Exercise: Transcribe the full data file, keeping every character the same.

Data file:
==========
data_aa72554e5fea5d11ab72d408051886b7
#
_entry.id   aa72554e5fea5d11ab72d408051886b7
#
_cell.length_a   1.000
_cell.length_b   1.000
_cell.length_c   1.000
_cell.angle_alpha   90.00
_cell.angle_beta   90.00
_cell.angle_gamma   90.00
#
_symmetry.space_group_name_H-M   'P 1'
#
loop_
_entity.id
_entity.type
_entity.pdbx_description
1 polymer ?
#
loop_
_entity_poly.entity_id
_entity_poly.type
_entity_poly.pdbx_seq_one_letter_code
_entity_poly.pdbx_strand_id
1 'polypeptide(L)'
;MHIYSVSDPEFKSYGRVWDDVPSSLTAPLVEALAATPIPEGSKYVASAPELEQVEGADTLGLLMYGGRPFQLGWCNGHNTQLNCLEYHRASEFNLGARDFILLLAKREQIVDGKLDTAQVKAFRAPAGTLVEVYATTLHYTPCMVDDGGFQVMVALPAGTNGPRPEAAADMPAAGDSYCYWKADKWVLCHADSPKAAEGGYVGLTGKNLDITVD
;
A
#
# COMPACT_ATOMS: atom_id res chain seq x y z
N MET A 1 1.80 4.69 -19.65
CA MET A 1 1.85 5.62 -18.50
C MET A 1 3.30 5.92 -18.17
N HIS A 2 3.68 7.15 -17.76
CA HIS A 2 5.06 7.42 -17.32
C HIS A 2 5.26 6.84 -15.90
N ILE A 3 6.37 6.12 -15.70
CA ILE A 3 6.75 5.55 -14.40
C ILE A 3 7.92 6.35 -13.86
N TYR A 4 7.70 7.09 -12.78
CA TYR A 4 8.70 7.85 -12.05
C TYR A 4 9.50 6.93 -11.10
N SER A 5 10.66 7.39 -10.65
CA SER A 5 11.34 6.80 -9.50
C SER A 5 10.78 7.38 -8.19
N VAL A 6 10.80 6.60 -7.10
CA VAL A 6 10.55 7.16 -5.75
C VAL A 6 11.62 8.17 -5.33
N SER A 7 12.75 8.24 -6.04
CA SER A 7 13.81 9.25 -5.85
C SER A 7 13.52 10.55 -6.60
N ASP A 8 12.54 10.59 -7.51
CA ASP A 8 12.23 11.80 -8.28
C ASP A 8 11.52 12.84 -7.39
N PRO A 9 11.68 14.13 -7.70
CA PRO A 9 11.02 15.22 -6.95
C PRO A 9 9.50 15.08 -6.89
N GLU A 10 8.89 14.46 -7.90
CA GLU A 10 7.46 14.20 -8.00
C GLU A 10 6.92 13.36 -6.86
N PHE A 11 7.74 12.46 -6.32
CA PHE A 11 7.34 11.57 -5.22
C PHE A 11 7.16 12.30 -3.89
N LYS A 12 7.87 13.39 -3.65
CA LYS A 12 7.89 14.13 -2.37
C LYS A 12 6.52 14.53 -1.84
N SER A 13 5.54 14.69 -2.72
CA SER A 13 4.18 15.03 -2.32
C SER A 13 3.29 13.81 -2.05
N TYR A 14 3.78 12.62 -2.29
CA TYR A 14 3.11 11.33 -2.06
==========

data_aa72554e5fea5d11ab72d408051886b7
#
_entry.id   aa72554e5fea5d11ab72d408051886b7
#
_cell.length_a   1.000
_cell.length_b   1.000
_cell.length_c   1.000
_cell.angle_alpha   90.00
_cell.angle_beta   90.00
_cell.angle_gamma   90.00
#
_symmetry.space_group_name_H-M   'P 1'
#
loop_
_entity.id
_entity.type
_entity.pdbx_description
1 polymer ?
#
loop_
_entity_poly.entity_id
_entity_poly.type
_entity_poly.pdbx_seq_one_letter_code
_entity_poly.pdbx_strand_id
1 'polypeptide(L)'
;MHIYSVSDPEFKSYGRVWDDVPSSLTAPLVEALAATPIPEGSKYVASAPELEQVEGADTLGLLMYGGRPFQLGWCNGHNTQLNCLEYHRASEFNLGARDFILLLAKREQIVDGKLDTAQVKAFRAPAGTLVEVYATTLHYTPCMVDDGGFQVMVALPAGTNGPRPEAAADMPAAGDSYCYWKADKWVLCHADSPKAAEGGYVGLTGKNLDITVD
;
A
#
# COMPACT_ATOMS: atom_id res chain seq x y z
N MET A 1 1.80 4.69 -19.65
CA MET A 1 1.85 5.62 -18.50
C MET A 1 3.30 5.92 -18.17
N HIS A 2 3.68 7.15 -17.76
CA HIS A 2 5.06 7.42 -17.32
C HIS A 2 5.26 6.84 -15.90
N ILE A 3 6.37 6.12 -15.70
CA ILE A 3 6.75 5.55 -14.40
C ILE A 3 7.92 6.35 -13.86
N TYR A 4 7.70 7.09 -12.78
CA TYR A 4 8.70 7.85 -12.05
C TYR A 4 9.50 6.93 -11.10
N SER A 5 10.66 7.39 -10.65
CA SER A 5 11.34 6.80 -9.50
C SER A 5 10.78 7.38 -8.19
N VAL A 6 10.80 6.60 -7.10
CA VAL A 6 10.55 7.16 -5.75
C VAL A 6 11.62 8.17 -5.33
N SER A 7 12.75 8.24 -6.04
CA SER A 7 13.81 9.25 -5.85
C SER A 7 13.52 10.55 -6.60
N ASP A 8 12.54 10.59 -7.51
CA ASP A 8 12.23 11.80 -8.28
C ASP A 8 11.52 12.84 -7.39
N PRO A 9 11.68 14.13 -7.70
CA PRO A 9 11.02 15.22 -6.95
C PRO A 9 9.50 15.08 -6.89
N GLU A 10 8.89 14.46 -7.90
CA GLU A 10 7.46 14.20 -8.00
C GLU A 10 6.92 13.36 -6.86
N PHE A 11 7.74 12.46 -6.32
CA PHE A 11 7.34 11.57 -5.22
C PHE A 11 7.16 12.30 -3.89
N LYS A 12 7.87 13.39 -3.65
CA LYS A 12 7.89 14.13 -2.37
C LYS A 12 6.52 14.53 -1.84
N SER A 13 5.54 14.69 -2.72
CA SER A 13 4.18 15.03 -2.32
C SER A 13 3.29 13.81 -2.05
N TYR A 14 3.78 12.62 -2.29
CA TYR A 14 3.11 11.33 -2.06